Yet the political debate is dominated by the exurbs, the pell-mell ribbons of home and office development that snake along the nation’s highways. While the original postwar suburbs were built for well-to-do commuters to the city, today’s exurbanites commute from gated home to office park.
The folksy country patter of politicians is of course about the aberrational power that we have bestowed on the microstates of Iowa and New Hampshire. But the affectations continue well through the general election. It is not so much about the countryside at all, but rather an appeal to the constantly fleeing, new-home-buying, SUV-driving denizen of the exurb, the newest home of a deeply held, though deeply hypocritical, American pastoralism. While the suburban dream was anti-urban, the exurban mind-set is simply non-urban. At least, that is, in mind-set. The frontier spirit masks a deep interdependence.
“Cities and metropolitan areas are the engines of our economy,” says Robert Puentes, senior fellow at the Brookings Institution’s Metro Program. “The top 100 metropolitan areas alone claim only 12 percent of our land mass but harbor more than 65 percent of our population, 74 percent of our most educated citizens, 77 percent of our knowledge economy jobs, and 84 percent of our most recent immigrants. They also generate 75 percent of the nation’s gross domestic product.”
Rick Perry, for all of his thickly lacquered rural charm, in reality rules over one of the nation’s largest metropolitan conglomerates. “Growth in Texas,” Ryan Avent notes in “The Atlantic Cities,” “has really been about growth in its biggest cities,” Austin, Houston, Dallas and San Antonio. Texas is the most urbanized state per capita.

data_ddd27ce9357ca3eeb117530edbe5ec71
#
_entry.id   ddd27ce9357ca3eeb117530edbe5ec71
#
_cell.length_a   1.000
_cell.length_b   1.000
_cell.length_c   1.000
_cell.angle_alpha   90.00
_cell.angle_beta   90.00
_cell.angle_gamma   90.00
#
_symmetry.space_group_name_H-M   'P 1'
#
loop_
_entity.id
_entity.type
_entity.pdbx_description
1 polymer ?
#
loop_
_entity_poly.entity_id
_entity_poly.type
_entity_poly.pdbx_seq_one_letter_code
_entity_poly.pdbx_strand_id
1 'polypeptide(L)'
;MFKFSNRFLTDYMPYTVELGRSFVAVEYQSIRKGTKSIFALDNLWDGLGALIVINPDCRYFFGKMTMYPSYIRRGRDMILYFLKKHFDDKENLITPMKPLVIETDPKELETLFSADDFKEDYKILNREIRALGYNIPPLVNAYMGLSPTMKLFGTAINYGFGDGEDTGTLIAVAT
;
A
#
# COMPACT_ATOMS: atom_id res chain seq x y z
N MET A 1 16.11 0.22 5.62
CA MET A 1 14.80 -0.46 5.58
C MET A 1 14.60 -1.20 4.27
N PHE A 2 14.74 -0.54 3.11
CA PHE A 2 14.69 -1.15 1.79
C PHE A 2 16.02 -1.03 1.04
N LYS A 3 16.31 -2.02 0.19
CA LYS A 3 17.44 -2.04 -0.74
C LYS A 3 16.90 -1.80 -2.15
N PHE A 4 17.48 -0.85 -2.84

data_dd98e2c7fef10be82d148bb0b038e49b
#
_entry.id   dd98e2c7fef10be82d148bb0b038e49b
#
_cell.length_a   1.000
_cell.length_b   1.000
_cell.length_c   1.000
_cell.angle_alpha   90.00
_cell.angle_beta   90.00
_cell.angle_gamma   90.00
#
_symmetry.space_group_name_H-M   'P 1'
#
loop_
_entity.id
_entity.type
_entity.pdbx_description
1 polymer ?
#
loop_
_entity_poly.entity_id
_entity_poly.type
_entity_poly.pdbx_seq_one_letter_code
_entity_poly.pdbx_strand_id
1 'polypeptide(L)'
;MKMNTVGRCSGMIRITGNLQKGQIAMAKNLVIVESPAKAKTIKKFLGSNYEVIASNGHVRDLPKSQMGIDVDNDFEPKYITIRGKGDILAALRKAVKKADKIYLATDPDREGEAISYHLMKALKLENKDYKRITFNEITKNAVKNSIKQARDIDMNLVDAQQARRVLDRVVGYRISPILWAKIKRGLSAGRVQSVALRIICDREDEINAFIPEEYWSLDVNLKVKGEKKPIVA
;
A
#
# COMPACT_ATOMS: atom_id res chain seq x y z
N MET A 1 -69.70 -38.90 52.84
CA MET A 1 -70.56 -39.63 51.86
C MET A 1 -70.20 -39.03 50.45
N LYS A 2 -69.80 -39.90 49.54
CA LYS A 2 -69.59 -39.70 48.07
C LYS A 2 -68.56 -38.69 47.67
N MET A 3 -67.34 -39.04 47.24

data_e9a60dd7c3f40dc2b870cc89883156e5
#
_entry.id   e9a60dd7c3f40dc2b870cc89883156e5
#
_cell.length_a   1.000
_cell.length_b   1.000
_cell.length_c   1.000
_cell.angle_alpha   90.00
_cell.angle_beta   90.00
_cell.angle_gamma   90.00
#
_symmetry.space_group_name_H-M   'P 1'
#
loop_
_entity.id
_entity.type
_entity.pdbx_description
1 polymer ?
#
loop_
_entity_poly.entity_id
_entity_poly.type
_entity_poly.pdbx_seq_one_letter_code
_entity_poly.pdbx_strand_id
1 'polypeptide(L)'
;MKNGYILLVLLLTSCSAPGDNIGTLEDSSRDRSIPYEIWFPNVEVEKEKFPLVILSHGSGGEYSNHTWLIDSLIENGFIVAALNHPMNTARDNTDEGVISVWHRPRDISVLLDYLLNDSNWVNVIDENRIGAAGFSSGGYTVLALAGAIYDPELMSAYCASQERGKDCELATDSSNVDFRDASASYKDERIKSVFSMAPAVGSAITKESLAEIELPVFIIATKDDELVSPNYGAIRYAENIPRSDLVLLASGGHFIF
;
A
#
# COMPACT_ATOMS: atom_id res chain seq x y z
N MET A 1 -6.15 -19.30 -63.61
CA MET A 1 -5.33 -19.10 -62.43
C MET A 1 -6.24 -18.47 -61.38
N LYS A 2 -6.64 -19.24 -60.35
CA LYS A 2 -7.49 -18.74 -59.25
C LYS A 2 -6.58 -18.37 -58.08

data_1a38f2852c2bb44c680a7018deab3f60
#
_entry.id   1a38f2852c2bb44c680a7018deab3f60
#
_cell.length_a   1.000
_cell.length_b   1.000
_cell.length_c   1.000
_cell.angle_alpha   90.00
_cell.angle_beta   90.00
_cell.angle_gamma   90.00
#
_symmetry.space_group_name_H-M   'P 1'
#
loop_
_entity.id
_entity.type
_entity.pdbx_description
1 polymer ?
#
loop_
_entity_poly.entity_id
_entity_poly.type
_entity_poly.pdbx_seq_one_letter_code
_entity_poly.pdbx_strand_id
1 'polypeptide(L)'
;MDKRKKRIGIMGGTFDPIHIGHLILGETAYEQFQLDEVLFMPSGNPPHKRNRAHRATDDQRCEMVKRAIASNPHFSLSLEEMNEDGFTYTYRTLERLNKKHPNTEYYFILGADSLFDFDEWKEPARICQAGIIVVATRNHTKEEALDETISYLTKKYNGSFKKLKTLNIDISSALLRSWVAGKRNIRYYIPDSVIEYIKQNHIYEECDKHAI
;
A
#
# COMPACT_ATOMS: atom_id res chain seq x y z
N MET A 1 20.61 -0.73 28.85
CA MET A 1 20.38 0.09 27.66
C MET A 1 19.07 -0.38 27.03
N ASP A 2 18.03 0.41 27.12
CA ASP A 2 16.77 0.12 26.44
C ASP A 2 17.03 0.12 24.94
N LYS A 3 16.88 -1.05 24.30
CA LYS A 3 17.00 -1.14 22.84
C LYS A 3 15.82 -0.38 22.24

Those cities have labor forces that are powered by immigrants. But on the campaign trail, the perception that cities are harboring Mexicans is a great liability. Gingrich has declared that he will block federal funding to any “sanctuary city.” Romney has gone after bleeding-heart municipalities since 2007 when he ran ads criticizing Rudy Giuliani’s tenure in New York. In response, Giuliani noted that Cambridge, Mass., Somerville, Mass., and Orleans, Mass., had declared themselves sanctuaries. Cities, by virtue of progressive leadership or brown skin, still have the power to attract conservative opprobrium. Think about what Republicans mean to convey when they say “San Francisco.”
American cities also receive attention when a candidate visits New York to raise money or eat bad pizza with Donald Trump. Yet much of Manhattan — like San Francisco — is thoroughly gentrified, and the deepening and unresolved problems of urban poverty and violence are kept well out of sight. The same goes for Washington, D.C., where a rapid influx of young and party-going policymakers has demographically transformed neighborhoods where shootings once dubbed my home city “Murder Capital of the World” and prompted our NBA team, the Washington Bullets, to change its name to the deflating “Wizards.” The emergence of the city as playground for the young and well-to-do masks the fact that for poor and working class city-dwellers, nothing much has changed. This is just as true now that many live in the suburbs. But you won’t hear it from any Republican presidential candidate.